Ten Tips for Effective Grant Writing
Carefully read the application information provided by the granting organization.
Basic questions are generally answered in a FAQ’s or “How to Apply” section. This is always a good place to start to learn about the organization from which you intend to request funds. Also review the organization’s “About” section, their funding priorities, and grants they have recently made for other projects.
Make sure you choose a granting organization that is a good match for your project.
No matter how great your project is, you are not likely to be funded if it is not in line with the interests of the granting organization. Sometimes it is possible to emphasize aspects of your project to make it align with priorities of the grantor. An experienced grant writer can help you determine how best to approach an application. Sometimes, it is just not a good match and your time would be better spent elsewhere.
Be clear that your project meets the eligibility requirements for the grant.
Many granting organizations require recipients to be legally established 501c3 corporations. Others may limit the types of applicants or projects they are willing to fund (example: only schools or libraries; only municipal agencies; no projects to pay for operational expenses; no projects focused on animal welfare, etc). This will always be addressed in the eligibility section of the organization’s grant materials.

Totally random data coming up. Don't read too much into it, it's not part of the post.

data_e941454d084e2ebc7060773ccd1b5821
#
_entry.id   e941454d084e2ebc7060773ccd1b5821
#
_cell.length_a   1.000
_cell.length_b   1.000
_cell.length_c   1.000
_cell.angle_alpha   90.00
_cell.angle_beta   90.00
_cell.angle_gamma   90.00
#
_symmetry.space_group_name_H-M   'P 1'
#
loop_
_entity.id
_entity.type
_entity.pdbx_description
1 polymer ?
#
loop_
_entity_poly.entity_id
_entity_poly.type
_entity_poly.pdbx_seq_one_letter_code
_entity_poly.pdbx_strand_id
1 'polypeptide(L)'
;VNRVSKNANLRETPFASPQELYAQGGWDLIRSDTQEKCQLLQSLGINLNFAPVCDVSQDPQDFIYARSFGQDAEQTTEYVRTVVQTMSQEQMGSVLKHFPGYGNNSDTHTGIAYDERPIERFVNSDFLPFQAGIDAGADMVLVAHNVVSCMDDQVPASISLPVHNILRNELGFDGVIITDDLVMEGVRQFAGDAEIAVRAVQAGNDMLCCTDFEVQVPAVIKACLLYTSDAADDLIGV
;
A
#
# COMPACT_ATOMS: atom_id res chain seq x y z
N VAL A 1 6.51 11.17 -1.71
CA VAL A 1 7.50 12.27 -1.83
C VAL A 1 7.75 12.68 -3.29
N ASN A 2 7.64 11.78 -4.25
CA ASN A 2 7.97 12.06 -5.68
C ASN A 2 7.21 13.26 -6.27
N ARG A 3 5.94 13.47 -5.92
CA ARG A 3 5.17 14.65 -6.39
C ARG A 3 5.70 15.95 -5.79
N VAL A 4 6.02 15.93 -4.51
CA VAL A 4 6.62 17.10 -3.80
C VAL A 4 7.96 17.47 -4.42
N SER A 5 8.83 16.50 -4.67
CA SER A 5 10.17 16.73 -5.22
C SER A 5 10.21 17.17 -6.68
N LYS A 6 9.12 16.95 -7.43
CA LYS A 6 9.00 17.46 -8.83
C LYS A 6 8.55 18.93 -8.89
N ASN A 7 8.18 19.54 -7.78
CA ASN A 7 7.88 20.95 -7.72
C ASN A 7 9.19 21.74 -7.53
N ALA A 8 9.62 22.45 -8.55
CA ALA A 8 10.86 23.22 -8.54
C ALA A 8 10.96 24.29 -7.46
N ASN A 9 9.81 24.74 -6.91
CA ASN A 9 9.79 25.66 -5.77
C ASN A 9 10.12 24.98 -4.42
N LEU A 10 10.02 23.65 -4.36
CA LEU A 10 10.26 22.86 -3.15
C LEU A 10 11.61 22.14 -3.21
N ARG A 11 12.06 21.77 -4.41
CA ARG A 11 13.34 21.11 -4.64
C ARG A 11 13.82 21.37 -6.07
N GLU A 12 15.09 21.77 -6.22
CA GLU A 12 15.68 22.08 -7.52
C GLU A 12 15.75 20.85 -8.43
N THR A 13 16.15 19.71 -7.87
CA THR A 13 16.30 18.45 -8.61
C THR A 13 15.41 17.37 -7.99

Complete your budget before seeking any funds.
Know how much your project is going to cost. Is this amount in line with other grants made by the organization you are approaching? Are you able to pay for some of the costs locally? Will materials or time be donated by volunteers? Some funders will only pay a percentage of a project’s cost. Some will only grant funds if other granting agencies are already contributing. Some require a local contribution or specific match. If you have a budget in place first, you will be able to know whether a granting organization will be a good match for your funding needs. Grant funds may not be used to pay for previously completed work. So, do not add previously purchased items or materials to any grant you are seeking.
Be clear on your fiscal reponsibility.
Before you apply, consider how you will take care of the money you receive. There are legal and tax reporting requirements regarding money received through grants. At the end of your project, you will need to let the granting organization know the funds were expended according to the budget in your application. If it turns out your initial budget needs amending, you will need to request permission to make changes PRIOR to spending those funds. Will your group or agency be responsible for this fiscal accountability or will you need to establish “fiscal agency” with another organization to handle this requirement. NOTE: Grant funds should never go into a personal or private banking account.
Does the grant timeline work for your project?